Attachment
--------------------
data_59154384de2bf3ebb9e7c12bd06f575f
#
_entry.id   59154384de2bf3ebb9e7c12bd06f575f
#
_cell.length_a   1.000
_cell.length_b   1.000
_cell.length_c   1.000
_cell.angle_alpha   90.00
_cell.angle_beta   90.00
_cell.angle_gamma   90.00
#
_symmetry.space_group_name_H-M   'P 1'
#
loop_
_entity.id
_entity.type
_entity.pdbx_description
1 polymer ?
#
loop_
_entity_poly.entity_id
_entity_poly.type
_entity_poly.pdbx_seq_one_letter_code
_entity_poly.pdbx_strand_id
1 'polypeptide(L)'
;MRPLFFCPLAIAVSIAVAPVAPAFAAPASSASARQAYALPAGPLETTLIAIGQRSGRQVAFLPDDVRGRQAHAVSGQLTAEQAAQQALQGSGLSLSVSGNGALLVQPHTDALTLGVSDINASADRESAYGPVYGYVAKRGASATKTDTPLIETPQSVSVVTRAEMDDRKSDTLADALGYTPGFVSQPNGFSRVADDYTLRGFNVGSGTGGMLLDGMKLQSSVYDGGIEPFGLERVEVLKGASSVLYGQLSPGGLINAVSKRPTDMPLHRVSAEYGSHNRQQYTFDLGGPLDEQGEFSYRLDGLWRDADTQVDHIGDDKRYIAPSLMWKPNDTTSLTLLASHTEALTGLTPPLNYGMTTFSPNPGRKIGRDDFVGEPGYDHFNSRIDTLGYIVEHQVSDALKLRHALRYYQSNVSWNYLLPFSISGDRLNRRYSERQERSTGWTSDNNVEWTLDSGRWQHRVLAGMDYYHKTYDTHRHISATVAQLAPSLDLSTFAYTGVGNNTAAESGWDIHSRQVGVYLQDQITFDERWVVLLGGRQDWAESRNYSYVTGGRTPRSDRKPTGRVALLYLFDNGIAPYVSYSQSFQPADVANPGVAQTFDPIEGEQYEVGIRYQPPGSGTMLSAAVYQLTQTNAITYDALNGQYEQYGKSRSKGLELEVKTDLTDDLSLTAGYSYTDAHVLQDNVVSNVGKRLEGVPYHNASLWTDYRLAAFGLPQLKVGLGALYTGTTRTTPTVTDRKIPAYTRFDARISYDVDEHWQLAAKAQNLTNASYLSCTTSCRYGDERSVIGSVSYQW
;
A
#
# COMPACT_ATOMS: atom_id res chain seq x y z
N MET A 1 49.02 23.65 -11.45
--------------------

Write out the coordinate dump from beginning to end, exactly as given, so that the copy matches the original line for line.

data_59154384de2bf3ebb9e7c12bd06f575f
#
_entry.id   59154384de2bf3ebb9e7c12bd06f575f
#
_cell.length_a   1.000
_cell.length_b   1.000
_cell.length_c   1.000
_cell.angle_alpha   90.00
_cell.angle_beta   90.00
_cell.angle_gamma   90.00
#
_symmetry.space_group_name_H-M   'P 1'
#
loop_
_entity.id
_entity.type
_entity.pdbx_description
1 polymer ?
#
loop_
_entity_poly.entity_id
_entity_poly.type
_entity_poly.pdbx_seq_one_letter_code
_entity_poly.pdbx_strand_id
1 'polypeptide(L)'
;MRPLFFCPLAIAVSIAVAPVAPAFAAPASSASARQAYALPAGPLETTLIAIGQRSGRQVAFLPDDVRGRQAHAVSGQLTAEQAAQQALQGSGLSLSVSGNGALLVQPHTDALTLGVSDINASADRESAYGPVYGYVAKRGASATKTDTPLIETPQSVSVVTRAEMDDRKSDTLADALGYTPGFVSQPNGFSRVADDYTLRGFNVGSGTGGMLLDGMKLQSSVYDGGIEPFGLERVEVLKGASSVLYGQLSPGGLINAVSKRPTDMPLHRVSAEYGSHNRQQYTFDLGGPLDEQGEFSYRLDGLWRDADTQVDHIGDDKRYIAPSLMWKPNDTTSLTLLASHTEALTGLTPPLNYGMTTFSPNPGRKIGRDDFVGEPGYDHFNSRIDTLGYIVEHQVSDALKLRHALRYYQSNVSWNYLLPFSISGDRLNRRYSERQERSTGWTSDNNVEWTLDSGRWQHRVLAGMDYYHKTYDTHRHISATVAQLAPSLDLSTFAYTGVGNNTAAESGWDIHSRQVGVYLQDQITFDERWVVLLGGRQDWAESRNYSYVTGGRTPRSDRKPTGRVALLYLFDNGIAPYVSYSQSFQPADVANPGVAQTFDPIEGEQYEVGIRYQPPGSGTMLSAAVYQLTQTNAITYDALNGQYEQYGKSRSKGLELEVKTDLTDDLSLTAGYSYTDAHVLQDNVVSNVGKRLEGVPYHNASLWTDYRLAAFGLPQLKVGLGALYTGTTRTTPTVTDRKIPAYTRFDARISYDVDEHWQLAAKAQNLTNASYLSCTTSCRYGDERSVIGSVSYQW
;
A
#
# COMPACT_ATOMS: atom_id res chain seq x y z
N MET A 1 49.02 23.65 -11.45